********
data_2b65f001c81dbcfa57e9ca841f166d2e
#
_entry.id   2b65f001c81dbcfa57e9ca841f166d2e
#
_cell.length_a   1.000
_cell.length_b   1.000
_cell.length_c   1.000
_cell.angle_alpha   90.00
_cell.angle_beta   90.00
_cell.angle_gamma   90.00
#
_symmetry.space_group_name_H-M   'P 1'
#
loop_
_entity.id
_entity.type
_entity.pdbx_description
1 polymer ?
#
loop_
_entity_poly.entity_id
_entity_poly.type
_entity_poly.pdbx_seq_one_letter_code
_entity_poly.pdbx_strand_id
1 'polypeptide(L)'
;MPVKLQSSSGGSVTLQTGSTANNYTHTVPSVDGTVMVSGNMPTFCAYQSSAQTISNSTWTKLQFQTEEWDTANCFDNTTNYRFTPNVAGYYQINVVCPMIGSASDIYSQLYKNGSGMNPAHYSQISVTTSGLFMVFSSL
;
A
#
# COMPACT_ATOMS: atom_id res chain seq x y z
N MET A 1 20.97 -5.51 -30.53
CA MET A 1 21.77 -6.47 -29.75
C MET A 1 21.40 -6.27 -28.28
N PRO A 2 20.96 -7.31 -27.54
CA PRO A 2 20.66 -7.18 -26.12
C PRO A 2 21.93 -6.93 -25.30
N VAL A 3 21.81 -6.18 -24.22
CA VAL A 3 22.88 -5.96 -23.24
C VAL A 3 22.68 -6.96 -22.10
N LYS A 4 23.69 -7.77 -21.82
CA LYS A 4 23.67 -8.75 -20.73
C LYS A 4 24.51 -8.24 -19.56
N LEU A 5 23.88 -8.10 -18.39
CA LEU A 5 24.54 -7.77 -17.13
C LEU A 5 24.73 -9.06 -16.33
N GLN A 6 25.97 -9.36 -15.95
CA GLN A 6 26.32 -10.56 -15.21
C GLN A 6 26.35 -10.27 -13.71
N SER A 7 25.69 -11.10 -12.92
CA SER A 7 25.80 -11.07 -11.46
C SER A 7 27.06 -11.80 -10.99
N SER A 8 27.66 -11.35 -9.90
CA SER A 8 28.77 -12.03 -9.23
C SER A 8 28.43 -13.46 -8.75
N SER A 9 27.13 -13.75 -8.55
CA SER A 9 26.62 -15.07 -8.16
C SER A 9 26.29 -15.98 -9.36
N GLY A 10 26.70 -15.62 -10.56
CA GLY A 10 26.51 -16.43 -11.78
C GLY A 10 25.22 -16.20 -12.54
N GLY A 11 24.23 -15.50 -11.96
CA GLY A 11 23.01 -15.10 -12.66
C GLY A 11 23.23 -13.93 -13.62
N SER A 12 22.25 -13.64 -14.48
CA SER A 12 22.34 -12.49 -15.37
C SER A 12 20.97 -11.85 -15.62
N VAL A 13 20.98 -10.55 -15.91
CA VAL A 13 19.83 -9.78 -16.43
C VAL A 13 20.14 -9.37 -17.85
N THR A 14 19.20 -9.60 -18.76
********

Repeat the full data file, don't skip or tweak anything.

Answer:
data_2b65f001c81dbcfa57e9ca841f166d2e
#
_entry.id   2b65f001c81dbcfa57e9ca841f166d2e
#
_cell.length_a   1.000
_cell.length_b   1.000
_cell.length_c   1.000
_cell.angle_alpha   90.00
_cell.angle_beta   90.00
_cell.angle_gamma   90.00
#
_symmetry.space_group_name_H-M   'P 1'
#
loop_
_entity.id
_entity.type
_entity.pdbx_description
1 polymer ?
#
loop_
_entity_poly.entity_id
_entity_poly.type
_entity_poly.pdbx_seq_one_letter_code
_entity_poly.pdbx_strand_id
1 'polypeptide(L)'
;MPVKLQSSSGGSVTLQTGSTANNYTHTVPSVDGTVMVSGNMPTFCAYQSSAQTISNSTWTKLQFQTEEWDTANCFDNTTNYRFTPNVAGYYQINVVCPMIGSASDIYSQLYKNGSGMNPAHYSQISVTTSGLFMVFSSL
;
A
#
# COMPACT_ATOMS: atom_id res chain seq x y z
N MET A 1 20.97 -5.51 -30.53
CA MET A 1 21.77 -6.47 -29.75
C MET A 1 21.40 -6.27 -28.28
N PRO A 2 20.96 -7.31 -27.54
CA PRO A 2 20.66 -7.18 -26.12
C PRO A 2 21.93 -6.93 -25.30
N VAL A 3 21.81 -6.18 -24.22
CA VAL A 3 22.88 -5.96 -23.24
C VAL A 3 22.68 -6.96 -22.10
N LYS A 4 23.69 -7.77 -21.82
CA LYS A 4 23.67 -8.75 -20.73
C LYS A 4 24.51 -8.24 -19.56
N LEU A 5 23.88 -8.10 -18.39
CA LEU A 5 24.54 -7.77 -17.13
C LEU A 5 24.73 -9.06 -16.33
N GLN A 6 25.97 -9.36 -15.95
CA GLN A 6 26.32 -10.56 -15.21
C GLN A 6 26.35 -10.27 -13.71
N SER A 7 25.69 -11.10 -12.92
CA SER A 7 25.80 -11.07 -11.46
C SER A 7 27.06 -11.80 -10.99
N SER A 8 27.66 -11.35 -9.90
CA SER A 8 28.77 -12.03 -9.23
C SER A 8 28.43 -13.46 -8.75
N SER A 9 27.13 -13.75 -8.55
CA SER A 9 26.62 -15.07 -8.16
C SER A 9 26.29 -15.98 -9.36
N GLY A 10 26.70 -15.62 -10.56
CA GLY A 10 26.51 -16.43 -11.78
C GLY A 10 25.22 -16.20 -12.54
N GLY A 11 24.23 -15.50 -11.96
CA GLY A 11 23.01 -15.10 -12.66
C GLY A 11 23.23 -13.93 -13.62
N SER A 12 22.25 -13.64 -14.48
CA SER A 12 22.34 -12.49 -15.37
C SER A 12 20.97 -11.85 -15.62
N VAL A 13 20.98 -10.55 -15.91
CA VAL A 13 19.83 -9.78 -16.43
C VAL A 13 20.14 -9.37 -17.85
N THR A 14 19.20 -9.60 -18.76